The White House said a decision on whether to provide an emergency loan to Detroit automakers is not imminent and suggested it's not definite either.
"We're not going to be rushed into it just because there's pressure from the media ... on us to do something rash," White House press secretary Dana Perino said.
Although the White House had recently given strong indications that an automotive bailout was likely, Perino repeatedly used the word "if" today.
"If we're going to use taxpayer financing to assist the automakers, all stakeholders are going to have to come to the table and be willing to show that they are capable and willing to make really tough decisions about the way forward," Perino said.
"We need them to become viable, competitive firms in the future. And in order to do that, concessions are going to have to be made by stakeholders," she said.
At another point, she emphasized, "We will do it if we decide to do it."
Michigan Sen. Carl Levin has said one possibility would be for the White House to use the auto bailout bill passed by the House as a roadmap and appoint the Treasury secretary to fill the duties of the car czar. But a Treasury Department spokesman said there is "no way" that current Treasury Secretary Henry Paulson would become the car czar.
That bill failed in the Senate, however, when Republican senators insisted on sharp cuts for unionized autoworkers.
Last week, the White House said it would be "irresponsible" to let Detroit automakers collapse and indicated it would come to the rescue.
In an exclusive interview Monday with ABC News, Vice President Dick Cheney considered what might happen if the government did not act to save the auto companies.
"I would be concerned if under these circumstances ... we didn't do everything we could to avoid those consequences, and it would have a lasting impact, if you will, on how we're perceived," Cheney said.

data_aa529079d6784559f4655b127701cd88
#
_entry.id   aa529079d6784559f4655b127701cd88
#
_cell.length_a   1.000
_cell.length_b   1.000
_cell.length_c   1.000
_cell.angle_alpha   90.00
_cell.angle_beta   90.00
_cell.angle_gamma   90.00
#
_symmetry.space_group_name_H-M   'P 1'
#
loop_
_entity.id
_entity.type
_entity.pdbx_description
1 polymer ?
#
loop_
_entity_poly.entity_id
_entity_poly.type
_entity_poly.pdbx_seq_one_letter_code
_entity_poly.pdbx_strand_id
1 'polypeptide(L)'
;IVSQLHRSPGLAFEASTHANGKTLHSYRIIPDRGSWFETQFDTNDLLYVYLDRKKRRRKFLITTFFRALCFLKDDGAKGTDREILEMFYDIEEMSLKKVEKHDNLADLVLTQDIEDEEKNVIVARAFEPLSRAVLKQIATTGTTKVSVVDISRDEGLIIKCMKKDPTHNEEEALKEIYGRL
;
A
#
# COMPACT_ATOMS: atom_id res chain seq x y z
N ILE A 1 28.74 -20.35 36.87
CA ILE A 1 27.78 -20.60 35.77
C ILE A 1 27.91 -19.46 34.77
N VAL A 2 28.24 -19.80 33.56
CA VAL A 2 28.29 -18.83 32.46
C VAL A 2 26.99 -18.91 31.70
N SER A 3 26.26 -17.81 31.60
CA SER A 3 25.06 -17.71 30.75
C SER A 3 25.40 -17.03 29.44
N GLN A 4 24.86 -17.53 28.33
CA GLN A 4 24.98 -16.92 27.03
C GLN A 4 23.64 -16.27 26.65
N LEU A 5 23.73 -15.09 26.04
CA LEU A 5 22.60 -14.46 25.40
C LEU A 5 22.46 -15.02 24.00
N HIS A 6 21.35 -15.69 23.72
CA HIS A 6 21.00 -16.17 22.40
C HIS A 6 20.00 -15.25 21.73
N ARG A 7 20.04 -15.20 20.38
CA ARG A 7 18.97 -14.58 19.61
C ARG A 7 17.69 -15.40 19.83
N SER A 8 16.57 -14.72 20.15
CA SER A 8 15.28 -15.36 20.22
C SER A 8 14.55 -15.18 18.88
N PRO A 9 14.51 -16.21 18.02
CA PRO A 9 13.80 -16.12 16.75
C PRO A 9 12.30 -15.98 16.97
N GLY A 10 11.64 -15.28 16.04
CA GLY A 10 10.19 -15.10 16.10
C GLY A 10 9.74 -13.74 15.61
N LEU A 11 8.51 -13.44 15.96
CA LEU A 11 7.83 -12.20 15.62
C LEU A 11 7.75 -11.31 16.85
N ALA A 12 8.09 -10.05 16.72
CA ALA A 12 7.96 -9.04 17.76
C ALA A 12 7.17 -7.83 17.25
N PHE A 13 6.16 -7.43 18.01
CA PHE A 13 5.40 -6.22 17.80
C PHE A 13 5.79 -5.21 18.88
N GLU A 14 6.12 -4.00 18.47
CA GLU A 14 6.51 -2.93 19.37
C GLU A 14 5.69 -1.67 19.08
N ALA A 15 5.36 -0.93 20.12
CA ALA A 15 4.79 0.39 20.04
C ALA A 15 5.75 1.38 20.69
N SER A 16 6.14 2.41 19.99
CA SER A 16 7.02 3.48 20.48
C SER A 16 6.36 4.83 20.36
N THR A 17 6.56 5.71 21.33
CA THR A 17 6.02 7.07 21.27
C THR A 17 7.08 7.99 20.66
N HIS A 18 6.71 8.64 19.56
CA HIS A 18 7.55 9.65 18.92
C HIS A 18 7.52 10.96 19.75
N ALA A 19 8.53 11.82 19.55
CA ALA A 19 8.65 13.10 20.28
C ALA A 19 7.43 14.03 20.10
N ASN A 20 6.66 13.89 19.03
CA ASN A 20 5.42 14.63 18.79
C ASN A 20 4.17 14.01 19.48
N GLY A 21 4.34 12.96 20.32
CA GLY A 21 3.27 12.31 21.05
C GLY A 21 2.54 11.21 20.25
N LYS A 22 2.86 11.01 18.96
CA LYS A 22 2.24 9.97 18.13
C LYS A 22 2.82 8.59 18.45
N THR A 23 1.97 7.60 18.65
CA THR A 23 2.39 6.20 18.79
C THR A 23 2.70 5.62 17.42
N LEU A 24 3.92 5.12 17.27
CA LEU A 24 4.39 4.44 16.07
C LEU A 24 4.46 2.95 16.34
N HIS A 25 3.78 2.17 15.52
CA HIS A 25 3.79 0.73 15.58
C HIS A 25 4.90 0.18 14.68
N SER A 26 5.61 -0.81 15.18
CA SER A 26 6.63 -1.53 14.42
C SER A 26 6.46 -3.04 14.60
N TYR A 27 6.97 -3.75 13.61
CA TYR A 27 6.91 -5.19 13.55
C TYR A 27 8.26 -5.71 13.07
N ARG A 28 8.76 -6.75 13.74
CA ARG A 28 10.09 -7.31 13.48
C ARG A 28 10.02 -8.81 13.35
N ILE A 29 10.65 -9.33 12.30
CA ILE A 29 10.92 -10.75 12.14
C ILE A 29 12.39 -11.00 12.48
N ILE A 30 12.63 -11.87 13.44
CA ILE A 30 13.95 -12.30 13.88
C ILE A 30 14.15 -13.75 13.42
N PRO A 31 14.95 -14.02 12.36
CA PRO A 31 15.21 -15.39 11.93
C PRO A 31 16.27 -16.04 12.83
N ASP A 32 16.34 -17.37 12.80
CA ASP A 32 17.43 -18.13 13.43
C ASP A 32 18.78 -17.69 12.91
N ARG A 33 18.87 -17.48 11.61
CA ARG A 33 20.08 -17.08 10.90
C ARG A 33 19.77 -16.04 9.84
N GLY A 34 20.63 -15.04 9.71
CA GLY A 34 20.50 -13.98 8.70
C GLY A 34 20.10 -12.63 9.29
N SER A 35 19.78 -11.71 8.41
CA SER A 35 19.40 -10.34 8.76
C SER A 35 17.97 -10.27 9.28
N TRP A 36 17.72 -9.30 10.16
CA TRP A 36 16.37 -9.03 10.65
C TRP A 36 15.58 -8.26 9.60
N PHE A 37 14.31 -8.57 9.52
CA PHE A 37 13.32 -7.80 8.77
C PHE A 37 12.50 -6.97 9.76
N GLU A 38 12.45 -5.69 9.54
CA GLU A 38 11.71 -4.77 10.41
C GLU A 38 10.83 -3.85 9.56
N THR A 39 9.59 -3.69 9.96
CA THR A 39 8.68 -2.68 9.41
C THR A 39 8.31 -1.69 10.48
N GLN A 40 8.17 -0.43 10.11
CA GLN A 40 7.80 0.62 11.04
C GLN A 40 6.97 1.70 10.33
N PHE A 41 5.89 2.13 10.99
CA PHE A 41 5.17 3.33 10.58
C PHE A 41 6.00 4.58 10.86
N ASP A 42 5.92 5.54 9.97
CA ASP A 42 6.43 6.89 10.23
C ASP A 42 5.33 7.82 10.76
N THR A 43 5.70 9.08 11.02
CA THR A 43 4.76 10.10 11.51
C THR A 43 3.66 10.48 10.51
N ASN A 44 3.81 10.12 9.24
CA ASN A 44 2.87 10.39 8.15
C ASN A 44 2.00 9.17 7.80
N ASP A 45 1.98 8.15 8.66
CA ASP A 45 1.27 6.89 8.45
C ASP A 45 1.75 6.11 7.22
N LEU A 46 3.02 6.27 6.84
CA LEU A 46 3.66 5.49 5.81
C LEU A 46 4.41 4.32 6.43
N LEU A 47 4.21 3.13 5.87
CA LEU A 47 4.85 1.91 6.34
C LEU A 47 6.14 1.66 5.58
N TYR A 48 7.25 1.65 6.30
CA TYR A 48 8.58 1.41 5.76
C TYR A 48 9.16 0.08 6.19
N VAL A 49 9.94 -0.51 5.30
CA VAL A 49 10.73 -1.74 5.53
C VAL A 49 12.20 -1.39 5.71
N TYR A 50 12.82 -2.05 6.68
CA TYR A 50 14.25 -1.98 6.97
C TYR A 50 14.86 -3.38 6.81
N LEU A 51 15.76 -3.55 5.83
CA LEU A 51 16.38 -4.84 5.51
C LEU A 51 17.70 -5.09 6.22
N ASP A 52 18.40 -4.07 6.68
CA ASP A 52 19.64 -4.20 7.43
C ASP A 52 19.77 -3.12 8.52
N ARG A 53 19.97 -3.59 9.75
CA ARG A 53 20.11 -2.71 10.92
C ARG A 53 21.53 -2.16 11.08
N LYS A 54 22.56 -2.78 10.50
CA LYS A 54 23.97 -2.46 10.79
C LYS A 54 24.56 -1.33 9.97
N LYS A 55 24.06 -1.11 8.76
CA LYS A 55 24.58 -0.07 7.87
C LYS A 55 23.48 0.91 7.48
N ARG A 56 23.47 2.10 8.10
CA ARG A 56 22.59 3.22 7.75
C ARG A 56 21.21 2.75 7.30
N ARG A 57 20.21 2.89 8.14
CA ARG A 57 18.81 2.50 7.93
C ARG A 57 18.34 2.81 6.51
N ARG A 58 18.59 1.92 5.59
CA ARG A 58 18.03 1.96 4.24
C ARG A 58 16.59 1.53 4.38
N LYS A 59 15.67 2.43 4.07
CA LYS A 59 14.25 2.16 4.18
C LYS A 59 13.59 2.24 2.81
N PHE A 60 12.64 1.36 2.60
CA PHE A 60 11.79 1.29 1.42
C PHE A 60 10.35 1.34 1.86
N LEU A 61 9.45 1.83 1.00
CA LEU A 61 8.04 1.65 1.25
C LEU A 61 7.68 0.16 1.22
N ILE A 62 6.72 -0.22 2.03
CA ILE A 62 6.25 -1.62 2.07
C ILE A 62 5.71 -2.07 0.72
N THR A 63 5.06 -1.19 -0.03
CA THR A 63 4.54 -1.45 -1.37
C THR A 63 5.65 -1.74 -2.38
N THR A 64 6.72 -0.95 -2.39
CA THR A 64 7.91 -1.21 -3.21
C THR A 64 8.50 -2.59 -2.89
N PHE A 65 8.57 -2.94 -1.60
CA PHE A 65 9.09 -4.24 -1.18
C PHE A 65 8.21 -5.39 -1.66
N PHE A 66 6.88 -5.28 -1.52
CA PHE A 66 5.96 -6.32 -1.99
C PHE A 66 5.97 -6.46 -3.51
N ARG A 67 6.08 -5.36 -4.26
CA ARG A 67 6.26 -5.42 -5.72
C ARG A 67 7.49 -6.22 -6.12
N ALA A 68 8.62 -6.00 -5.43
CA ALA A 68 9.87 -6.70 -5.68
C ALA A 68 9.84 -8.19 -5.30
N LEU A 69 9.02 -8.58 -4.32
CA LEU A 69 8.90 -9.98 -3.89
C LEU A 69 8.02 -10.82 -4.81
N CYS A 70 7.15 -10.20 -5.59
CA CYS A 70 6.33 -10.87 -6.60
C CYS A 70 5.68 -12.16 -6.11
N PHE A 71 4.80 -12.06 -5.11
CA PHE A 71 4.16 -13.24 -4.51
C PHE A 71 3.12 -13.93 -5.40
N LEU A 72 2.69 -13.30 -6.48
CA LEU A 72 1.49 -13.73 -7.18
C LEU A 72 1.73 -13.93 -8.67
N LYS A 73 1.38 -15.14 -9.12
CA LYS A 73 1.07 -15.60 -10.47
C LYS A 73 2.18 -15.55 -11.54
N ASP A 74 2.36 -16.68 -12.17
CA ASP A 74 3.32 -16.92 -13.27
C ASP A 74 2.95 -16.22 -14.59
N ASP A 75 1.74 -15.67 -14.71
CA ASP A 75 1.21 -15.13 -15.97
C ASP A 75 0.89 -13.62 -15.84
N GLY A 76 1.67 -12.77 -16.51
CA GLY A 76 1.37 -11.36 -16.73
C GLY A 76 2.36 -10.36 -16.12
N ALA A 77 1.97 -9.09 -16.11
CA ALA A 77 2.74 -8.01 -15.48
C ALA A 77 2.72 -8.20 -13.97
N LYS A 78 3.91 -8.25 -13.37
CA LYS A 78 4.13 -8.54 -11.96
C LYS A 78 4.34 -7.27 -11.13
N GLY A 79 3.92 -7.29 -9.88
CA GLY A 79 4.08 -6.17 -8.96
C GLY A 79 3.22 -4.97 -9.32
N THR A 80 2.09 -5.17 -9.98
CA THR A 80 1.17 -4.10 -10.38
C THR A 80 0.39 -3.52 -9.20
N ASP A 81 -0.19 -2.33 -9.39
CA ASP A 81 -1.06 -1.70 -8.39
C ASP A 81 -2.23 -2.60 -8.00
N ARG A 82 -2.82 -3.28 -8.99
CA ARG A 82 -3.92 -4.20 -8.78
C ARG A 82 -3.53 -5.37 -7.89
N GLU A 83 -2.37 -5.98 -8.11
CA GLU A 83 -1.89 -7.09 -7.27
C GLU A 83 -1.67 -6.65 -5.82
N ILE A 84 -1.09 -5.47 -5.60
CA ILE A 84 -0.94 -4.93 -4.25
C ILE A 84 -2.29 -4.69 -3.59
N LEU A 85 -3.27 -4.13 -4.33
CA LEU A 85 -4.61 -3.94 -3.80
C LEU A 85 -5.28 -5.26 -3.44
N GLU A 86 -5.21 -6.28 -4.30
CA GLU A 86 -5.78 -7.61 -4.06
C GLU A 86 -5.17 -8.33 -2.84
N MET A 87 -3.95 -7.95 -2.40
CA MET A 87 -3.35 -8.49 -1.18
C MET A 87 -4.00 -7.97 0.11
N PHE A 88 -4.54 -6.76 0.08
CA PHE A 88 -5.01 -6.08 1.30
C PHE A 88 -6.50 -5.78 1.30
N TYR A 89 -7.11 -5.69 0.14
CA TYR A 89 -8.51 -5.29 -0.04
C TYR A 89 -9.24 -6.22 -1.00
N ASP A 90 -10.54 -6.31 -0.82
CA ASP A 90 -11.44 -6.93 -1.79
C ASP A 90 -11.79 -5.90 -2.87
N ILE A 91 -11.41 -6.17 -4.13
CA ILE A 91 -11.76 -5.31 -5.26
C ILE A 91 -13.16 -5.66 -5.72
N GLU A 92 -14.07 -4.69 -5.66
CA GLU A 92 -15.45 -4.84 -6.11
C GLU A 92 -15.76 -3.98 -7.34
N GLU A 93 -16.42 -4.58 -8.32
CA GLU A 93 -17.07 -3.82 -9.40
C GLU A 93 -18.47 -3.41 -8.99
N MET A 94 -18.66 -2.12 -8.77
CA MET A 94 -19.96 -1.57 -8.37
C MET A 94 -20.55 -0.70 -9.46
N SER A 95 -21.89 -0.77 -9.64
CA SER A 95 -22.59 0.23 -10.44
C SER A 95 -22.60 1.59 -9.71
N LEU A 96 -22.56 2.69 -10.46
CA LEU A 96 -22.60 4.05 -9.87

"We clearly are involved now in a recession," the vice president said. "We see that around us every day, but I think part of that is the fallout from the financial crisis we had earlier this year, and it's a global problem."
Administration officials are considering a range of options that fall into three categories. The administration could provide a short-term fix to keep the companies afloat until next year, which would not necessarily be as much as the $14 billion in the congressional bill. They could also opt for a government-forced restructuring that would aim to accomplish what Congress failed to do, such as calling for a car czar, labor concessions and creditor concessions. The administration could also turn to "an orderly bankruptcy."
Perino suggested today that there's also another option not worth considering.
"One of the options here is allowing the companies to go into a disorderly bankruptcy," Perino said. "That's one of the options that's least favored by the president. Put it at the bottom of the list, because he does not think that in the current weakened state of our economy ... we could sustain such a body blow."
Nevertheless, Perino said Bush is still trying to determine whether the industry is willing to make the changes that will allow it to be viable.